Francisca Mandeya

Francisca Mandeya, Iqaluit

Francisca Mandeya was born in Zimbabwe where she witnessed racism in her early years. She then moved to Canada’s Far North – to Iqaluit, Nunavut. There she experienced racism once again:
‘The first time I was called a nigger – and I say it in full, because even children six to eight years old call me that – I was shocked because coming from Africa, no one called me that name and believe me, it was not the last time.

It was shocking that the person that’s saying that to me is the same age as my child. That was the first one, on Thanksgiving Day.

I cried, I didn’t understand why they were aggressive with those words and why they followed me. I didn’t know what they were going to do to me.

So I posted on Facebook and I said, you know, I’m hearing all these words that don’t describe who I am. I am not even black, the dress that I’m wearing is what is black. So why is it insulting me like that? Why is it following me, intimidating me like that.

And so I guess at the back of my mind in wanting to make it right that those are some of the experiences that made me want to make a change.

What I have done is to go to my community, reach out to people that don’t look like me here in the city of Iqaluit, in the quest to be accepted, in the quest to tell the world that I’m an equal human being, with equal human rights deserving equal treatment.

I’ve reached out to my community, people that don’t look like me, Pakistani, Inuit, Africans from Jamaica, Caucasians from wherever, we came together.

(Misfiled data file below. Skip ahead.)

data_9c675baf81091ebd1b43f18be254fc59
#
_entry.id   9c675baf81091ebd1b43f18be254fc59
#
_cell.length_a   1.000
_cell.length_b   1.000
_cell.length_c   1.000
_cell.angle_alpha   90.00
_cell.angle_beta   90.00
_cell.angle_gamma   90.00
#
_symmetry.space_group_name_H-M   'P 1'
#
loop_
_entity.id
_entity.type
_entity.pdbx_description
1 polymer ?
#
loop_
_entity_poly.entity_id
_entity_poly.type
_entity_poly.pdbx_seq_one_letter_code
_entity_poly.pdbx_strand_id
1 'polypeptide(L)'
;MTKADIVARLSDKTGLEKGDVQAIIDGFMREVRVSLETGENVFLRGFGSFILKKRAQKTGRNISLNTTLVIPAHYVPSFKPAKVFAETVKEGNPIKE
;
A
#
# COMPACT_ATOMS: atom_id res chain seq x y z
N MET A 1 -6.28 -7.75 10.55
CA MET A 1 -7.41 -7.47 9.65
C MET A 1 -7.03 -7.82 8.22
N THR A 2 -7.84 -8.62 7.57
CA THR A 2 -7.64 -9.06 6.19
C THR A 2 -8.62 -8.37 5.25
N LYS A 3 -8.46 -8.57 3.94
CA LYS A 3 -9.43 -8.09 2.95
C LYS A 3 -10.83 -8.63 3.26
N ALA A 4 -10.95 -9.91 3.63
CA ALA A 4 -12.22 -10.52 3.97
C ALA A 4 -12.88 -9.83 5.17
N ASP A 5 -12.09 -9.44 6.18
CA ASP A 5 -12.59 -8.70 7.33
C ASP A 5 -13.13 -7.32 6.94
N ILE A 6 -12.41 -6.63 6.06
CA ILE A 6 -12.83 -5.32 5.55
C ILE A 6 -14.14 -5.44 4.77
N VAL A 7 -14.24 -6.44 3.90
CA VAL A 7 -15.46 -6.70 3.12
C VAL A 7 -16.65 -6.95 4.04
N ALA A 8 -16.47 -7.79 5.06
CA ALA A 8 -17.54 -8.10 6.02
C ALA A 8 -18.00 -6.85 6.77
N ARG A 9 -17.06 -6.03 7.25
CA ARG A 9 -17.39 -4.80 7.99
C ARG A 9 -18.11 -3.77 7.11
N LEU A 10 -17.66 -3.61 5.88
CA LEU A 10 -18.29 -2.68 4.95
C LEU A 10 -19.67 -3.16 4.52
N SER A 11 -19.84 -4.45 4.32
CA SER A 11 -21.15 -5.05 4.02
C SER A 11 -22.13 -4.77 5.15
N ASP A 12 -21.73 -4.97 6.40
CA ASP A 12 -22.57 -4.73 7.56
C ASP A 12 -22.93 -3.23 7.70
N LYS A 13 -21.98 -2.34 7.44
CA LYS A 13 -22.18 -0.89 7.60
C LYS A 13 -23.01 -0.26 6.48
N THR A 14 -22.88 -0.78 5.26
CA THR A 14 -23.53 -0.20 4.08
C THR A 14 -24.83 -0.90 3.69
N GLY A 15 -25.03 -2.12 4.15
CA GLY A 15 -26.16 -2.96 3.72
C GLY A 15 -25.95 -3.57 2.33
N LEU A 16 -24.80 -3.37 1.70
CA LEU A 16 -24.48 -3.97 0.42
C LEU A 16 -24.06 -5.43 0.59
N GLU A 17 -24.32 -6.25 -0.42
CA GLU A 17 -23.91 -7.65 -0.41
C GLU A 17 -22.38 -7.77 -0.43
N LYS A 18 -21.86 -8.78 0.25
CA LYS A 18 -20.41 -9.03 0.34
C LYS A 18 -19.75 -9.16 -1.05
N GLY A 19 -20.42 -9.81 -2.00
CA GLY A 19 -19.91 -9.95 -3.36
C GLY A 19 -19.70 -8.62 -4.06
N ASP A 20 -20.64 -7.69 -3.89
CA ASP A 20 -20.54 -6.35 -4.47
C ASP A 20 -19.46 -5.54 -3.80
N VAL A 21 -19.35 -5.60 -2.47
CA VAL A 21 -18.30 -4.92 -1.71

And I shared a story, the Rainbow story, a story of diversity which we called “Canadaversity”, and performed it here during Toonik Tyme [an annual celebration of Inuit traditions and return to spring] some three, four years ago.

And we had so much fun! We were locked in an embrace of love after the performance. It was no talking. Everyone felt the love. I didn’t have to know them for so long.

That is my commitment to contribute to society, to try and make life better for all of us.

I don’t claim to have it figured out. I’m still learning about myself. They hated me, the pain is still in me. But I can safely say that I have committed to reducing the darkness in me and to shine the light in me.

And that light is informed by unconditional love.

I am now building a movement of mothers, knowing that as mothers, the lessons we impart to our children have a bearing on life in this world, it can change the world.

So as mothers, you teach truth. No one on this Earth chose to be born the way they look.’

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